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Melbournian falls in love with abandoned Ballrooms and Mansions of India…

A rare and evocative narration on abandonment!

India’s Shekhawati area of Rajasthan today hosts abandoned mansions and desert towns; whilst descendants have been drawn to urban and economic centres.

Melbourne’s architectural photographer Kip Scott visited Rajasthan, India in 2015 and fell in love with this Shekhawati region.

His recently published book, Abandoned India: The Mansions of Shekhawati includes portraits of the region’s residents, but in particular highlights the abandoned havelis and colourful frescoes for which the area is known. 1

Originally a homeland to the Mawari community of Indian traders and merchants, the Shekhawati area flourished in the early 1900s leading to the construction of many mansions as well as public buildings adorned with frescoes.

The area became known as the open-air art gallery of the world.

However, soon after Indian independence, and the land reforms that followed, the area lost much of its economic importance.

Within a few years, majority of wealthy merchants had abandoned their homes and moved to Kolkata and other cities. Their large opulent havelis lay in disuse, and many to this day are empty or only inhabited by a caretaker.

Kip Scott’s evocative images include abandoned buildings and interiors such as the magnificient but decaying ballroom in the small village of Mahansar.

New uses for such buildings can sometimes be found (Guest houses, Bollywood movie sets and fashion shoots for example), but with less certainty in a region that is semi-arid.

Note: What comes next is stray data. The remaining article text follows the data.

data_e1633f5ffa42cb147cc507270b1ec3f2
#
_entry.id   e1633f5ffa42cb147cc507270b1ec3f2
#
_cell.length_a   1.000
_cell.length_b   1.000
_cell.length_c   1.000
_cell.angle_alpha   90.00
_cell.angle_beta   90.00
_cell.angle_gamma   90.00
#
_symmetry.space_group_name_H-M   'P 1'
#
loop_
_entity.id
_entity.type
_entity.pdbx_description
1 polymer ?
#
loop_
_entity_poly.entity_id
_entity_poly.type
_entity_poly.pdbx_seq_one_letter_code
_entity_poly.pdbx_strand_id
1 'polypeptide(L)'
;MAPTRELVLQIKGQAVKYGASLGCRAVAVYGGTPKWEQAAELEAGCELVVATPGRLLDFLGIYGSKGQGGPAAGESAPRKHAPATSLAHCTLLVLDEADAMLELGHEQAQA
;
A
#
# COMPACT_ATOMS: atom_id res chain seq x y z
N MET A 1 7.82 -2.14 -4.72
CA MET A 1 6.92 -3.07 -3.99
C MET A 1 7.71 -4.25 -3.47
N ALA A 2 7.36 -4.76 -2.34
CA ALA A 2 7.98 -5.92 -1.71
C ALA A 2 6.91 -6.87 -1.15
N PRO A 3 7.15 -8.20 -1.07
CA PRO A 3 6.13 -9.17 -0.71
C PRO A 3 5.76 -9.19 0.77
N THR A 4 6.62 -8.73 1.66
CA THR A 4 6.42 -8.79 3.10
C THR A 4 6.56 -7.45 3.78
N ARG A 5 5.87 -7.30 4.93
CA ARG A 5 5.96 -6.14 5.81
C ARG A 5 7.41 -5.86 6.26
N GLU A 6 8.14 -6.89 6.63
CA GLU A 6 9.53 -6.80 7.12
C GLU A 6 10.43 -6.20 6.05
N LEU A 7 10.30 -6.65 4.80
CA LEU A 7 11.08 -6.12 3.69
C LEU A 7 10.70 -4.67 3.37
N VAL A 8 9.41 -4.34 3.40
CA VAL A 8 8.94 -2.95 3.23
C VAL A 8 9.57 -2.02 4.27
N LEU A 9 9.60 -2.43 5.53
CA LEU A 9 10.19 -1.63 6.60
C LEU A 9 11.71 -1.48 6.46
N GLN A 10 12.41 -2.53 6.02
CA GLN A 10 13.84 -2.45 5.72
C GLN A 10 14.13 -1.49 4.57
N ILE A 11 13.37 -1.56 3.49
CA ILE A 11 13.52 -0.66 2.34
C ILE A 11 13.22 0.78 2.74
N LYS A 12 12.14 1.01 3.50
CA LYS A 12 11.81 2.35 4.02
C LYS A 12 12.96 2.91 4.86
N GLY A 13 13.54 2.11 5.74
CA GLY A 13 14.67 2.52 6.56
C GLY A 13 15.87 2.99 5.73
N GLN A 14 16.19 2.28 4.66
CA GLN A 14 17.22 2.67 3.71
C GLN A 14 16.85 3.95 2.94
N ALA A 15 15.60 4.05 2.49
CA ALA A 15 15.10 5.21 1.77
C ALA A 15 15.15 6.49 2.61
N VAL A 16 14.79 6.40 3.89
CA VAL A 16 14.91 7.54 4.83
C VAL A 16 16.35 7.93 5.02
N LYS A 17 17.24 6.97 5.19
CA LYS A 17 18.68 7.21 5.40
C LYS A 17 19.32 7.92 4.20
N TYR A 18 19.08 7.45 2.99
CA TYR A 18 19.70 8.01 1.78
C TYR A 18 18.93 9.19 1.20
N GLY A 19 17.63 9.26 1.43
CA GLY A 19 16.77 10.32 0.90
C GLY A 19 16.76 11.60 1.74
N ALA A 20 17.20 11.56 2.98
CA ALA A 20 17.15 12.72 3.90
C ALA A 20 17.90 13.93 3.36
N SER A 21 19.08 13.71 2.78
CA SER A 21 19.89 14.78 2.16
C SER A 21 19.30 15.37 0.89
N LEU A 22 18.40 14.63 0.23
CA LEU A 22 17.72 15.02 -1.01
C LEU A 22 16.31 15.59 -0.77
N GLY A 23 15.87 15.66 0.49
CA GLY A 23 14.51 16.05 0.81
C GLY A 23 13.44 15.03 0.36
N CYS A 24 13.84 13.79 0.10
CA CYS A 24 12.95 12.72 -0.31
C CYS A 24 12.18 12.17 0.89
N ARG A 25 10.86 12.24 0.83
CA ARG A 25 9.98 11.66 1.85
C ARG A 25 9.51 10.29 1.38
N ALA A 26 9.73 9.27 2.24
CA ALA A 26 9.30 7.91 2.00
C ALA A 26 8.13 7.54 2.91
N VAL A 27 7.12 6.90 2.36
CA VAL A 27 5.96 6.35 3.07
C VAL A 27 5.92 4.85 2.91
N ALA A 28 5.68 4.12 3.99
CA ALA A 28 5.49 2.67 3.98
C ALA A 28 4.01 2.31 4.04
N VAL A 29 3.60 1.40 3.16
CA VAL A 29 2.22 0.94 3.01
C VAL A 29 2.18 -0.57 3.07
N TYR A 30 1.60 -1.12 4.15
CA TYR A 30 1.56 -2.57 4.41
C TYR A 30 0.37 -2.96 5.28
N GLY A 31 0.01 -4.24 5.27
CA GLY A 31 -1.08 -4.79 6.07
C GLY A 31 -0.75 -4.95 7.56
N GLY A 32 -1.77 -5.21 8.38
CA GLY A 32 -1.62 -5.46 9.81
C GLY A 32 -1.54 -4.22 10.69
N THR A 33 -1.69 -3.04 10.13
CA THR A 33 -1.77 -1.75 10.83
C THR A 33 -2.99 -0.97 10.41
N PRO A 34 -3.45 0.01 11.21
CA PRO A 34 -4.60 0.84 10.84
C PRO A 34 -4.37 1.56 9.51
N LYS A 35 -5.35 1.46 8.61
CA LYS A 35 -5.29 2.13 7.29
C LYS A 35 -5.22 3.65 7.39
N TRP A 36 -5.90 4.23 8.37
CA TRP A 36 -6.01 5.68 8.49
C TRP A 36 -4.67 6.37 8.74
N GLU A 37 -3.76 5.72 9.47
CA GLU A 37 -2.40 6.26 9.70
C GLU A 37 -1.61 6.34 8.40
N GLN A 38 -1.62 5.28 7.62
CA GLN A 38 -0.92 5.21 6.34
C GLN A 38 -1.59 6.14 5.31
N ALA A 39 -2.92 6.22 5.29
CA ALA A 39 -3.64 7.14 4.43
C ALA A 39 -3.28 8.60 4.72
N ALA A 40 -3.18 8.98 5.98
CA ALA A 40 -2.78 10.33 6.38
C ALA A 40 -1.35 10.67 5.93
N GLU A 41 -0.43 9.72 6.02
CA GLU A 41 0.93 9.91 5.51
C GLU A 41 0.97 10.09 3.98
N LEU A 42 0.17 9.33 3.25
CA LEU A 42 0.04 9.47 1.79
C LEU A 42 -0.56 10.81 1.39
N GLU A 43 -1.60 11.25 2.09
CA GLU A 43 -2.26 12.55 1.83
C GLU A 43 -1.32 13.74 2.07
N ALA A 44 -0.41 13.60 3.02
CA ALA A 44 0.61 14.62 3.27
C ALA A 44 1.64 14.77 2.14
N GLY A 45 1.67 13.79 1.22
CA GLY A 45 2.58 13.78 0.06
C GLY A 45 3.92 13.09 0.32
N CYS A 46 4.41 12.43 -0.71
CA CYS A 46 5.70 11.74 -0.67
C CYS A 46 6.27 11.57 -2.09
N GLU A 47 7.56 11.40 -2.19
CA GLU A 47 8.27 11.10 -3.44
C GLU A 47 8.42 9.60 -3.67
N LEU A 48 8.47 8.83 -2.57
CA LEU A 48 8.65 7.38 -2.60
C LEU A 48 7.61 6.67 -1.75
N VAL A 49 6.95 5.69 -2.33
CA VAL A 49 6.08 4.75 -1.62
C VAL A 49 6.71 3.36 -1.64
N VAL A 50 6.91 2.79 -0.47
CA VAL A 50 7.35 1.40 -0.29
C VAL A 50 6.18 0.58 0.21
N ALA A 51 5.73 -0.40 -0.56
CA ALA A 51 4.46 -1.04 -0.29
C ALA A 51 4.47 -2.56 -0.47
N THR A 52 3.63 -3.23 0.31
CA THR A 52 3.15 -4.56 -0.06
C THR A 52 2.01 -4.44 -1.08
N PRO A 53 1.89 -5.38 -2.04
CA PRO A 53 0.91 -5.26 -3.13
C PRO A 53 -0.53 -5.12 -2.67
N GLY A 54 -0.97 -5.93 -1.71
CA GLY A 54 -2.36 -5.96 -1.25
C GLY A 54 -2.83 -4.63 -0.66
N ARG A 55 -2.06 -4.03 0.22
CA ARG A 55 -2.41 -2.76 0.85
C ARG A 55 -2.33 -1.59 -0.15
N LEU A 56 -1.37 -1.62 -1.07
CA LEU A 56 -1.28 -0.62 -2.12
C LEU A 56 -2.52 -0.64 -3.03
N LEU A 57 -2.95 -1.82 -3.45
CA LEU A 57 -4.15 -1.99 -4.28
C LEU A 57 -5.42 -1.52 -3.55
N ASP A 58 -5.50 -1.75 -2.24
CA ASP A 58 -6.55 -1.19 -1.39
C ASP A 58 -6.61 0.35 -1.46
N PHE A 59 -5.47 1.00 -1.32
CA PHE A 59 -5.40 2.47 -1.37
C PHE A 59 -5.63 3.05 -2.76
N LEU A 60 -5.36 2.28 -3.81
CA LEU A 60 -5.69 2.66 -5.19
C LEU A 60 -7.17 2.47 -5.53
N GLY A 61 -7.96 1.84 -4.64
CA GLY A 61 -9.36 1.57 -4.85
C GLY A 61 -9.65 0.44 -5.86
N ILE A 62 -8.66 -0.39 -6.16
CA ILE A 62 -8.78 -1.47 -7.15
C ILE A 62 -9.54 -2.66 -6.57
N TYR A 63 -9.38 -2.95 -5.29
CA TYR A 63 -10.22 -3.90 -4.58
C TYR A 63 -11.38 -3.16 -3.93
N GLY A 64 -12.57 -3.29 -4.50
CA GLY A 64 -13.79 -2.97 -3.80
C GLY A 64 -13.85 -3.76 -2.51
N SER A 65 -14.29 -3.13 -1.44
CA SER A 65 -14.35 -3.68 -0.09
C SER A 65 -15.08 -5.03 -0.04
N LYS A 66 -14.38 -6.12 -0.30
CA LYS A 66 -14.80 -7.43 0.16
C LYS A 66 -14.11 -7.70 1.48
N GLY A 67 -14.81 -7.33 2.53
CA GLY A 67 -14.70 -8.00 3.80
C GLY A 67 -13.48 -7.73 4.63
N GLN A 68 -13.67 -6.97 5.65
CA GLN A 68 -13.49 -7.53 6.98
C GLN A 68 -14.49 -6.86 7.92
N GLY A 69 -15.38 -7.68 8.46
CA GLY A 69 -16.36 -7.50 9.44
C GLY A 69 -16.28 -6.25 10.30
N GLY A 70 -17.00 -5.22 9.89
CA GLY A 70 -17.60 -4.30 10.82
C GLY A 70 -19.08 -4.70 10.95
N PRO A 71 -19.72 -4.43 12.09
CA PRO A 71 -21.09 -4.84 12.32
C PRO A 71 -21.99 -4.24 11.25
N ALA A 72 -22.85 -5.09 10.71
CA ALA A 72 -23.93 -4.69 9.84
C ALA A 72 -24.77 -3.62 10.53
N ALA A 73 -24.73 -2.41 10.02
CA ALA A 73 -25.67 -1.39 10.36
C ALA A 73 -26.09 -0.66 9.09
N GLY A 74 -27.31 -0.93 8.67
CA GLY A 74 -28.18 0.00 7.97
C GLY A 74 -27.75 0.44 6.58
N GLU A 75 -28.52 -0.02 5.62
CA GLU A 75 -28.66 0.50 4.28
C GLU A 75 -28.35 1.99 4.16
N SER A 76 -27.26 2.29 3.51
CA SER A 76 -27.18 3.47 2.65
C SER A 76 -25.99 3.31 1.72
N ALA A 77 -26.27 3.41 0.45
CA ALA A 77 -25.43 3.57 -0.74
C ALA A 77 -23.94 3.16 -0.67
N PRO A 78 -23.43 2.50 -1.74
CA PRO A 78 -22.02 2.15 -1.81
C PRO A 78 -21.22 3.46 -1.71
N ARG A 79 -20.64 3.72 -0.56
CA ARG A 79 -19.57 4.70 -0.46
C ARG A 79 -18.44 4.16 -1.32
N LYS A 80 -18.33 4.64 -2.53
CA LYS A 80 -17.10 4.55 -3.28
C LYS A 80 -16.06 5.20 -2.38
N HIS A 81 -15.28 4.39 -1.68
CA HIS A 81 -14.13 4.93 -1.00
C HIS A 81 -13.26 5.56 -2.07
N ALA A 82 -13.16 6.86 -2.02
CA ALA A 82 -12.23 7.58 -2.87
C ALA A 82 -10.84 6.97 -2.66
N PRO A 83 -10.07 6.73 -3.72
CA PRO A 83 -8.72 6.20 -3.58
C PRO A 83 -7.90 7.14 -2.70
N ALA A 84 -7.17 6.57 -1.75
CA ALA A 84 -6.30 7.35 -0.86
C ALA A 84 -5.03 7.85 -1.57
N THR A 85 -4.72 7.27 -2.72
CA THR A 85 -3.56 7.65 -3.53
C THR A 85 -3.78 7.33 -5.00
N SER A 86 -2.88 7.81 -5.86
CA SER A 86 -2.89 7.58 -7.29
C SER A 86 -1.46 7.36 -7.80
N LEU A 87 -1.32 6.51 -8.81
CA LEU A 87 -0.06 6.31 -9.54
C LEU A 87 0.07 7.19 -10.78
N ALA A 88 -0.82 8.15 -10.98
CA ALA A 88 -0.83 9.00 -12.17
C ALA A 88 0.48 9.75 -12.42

Lal Singh Shekhawat, historian, talking of Kip Scott’s work said, “The treasures of my own town of Mahansar are glimpsed in the images of the Poddar Golden Haveli, which has the finest murals of Shekhawati in gold leaf and glittering Belgian mirror work, and the crystal chandeliers and huge Murano and Belgian cut glasses of the Tolaram Ka Kamra”.

Lal Singh Shekhawat belongs to Castle-family of Thikana (barony) Mahansar and descendants of royal family of Thakur Nawal Singh ji Bahadur of Nawalgarh of Shekhawat clan.

“Scott’s book arrives at a an opportune moment when so many of Shekhawati’s glorious but often abandoned mansions face the danger of decay or the possibility of preservation and the connection of the past to the future”, Shekhawat said.

Kip Scott is an award-winning architectural photographer, known for his recurring theme of abandonment – whether it is the disused factories of the West or the redundant institutions of Europe.2

This time around, Yarravilleian Kip Scott, captures the complex nature of change in India and its sublime beauty in the decay.

A large scale exhibition of these photos and more; will also be held at forty five downstairs, 45 Flinders Lane, Melbourne from Tuesday 10 May to Saturday 21 May.

The book Abandoned India: The Mansions of Shekhawati is available from www.transitlounge.com.au or bookshops throughout Australia.

Abandoned India: The Mansions of Shekhawati Photographs by Kip Scott Foreword by Lal Singh Shekhawat

ISBN: 978-0-9943958-6-3 Hardback 144pp RRP: $59.99 Published: 1 March 2016 Rights held: World

Kip Scott photo: courtesy transitlounge

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